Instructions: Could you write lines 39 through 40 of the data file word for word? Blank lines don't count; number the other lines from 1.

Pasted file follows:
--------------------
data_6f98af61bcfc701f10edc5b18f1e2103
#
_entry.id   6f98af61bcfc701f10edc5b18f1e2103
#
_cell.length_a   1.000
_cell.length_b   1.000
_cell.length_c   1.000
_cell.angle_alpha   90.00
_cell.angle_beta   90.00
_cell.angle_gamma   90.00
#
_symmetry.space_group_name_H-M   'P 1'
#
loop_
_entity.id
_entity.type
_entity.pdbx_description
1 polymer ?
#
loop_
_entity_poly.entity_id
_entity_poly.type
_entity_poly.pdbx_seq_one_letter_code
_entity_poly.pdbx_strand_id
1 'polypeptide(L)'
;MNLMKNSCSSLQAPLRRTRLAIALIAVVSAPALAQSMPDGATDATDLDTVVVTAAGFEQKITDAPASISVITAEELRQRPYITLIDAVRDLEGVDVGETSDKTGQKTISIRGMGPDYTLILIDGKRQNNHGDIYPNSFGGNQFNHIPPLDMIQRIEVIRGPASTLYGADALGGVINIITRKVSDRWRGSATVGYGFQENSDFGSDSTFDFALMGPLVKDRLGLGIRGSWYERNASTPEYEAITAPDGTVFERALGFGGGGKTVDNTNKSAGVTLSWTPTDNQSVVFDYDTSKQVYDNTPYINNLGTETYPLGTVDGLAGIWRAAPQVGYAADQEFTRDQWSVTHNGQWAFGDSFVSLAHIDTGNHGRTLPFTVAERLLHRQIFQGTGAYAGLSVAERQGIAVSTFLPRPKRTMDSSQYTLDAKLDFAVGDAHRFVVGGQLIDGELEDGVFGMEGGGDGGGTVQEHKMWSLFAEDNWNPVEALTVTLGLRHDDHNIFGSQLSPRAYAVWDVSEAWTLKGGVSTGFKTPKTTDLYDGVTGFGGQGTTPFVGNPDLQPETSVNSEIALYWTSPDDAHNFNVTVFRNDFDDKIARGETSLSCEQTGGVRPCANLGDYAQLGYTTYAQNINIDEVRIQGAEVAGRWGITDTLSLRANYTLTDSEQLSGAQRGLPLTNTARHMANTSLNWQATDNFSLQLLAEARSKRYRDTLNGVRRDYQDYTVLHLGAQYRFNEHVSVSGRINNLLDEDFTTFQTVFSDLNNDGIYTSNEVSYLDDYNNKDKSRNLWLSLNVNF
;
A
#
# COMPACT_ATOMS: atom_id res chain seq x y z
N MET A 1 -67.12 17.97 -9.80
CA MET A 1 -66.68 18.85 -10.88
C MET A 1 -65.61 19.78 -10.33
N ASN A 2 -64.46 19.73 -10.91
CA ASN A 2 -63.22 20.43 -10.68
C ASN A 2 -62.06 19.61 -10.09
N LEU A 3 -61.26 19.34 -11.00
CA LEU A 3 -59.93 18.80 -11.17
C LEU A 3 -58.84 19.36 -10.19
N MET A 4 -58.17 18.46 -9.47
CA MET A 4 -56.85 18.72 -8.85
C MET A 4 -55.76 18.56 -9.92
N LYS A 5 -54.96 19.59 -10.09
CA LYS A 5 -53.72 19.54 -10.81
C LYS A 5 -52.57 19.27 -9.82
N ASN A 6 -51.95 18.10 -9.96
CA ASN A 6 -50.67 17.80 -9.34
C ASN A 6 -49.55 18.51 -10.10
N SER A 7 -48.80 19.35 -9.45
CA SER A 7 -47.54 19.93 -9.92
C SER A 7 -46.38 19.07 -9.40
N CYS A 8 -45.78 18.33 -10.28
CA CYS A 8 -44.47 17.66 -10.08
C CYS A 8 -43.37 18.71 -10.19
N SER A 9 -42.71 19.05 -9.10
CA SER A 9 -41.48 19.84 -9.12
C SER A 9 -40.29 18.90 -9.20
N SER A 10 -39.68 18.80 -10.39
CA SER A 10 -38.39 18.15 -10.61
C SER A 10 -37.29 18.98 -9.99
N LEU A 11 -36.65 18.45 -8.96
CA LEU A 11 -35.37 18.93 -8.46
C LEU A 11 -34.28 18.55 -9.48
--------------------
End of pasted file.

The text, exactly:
C LEU A 3 -58.84 19.36 -10.19
N MET A 4 -58.17 18.46 -9.47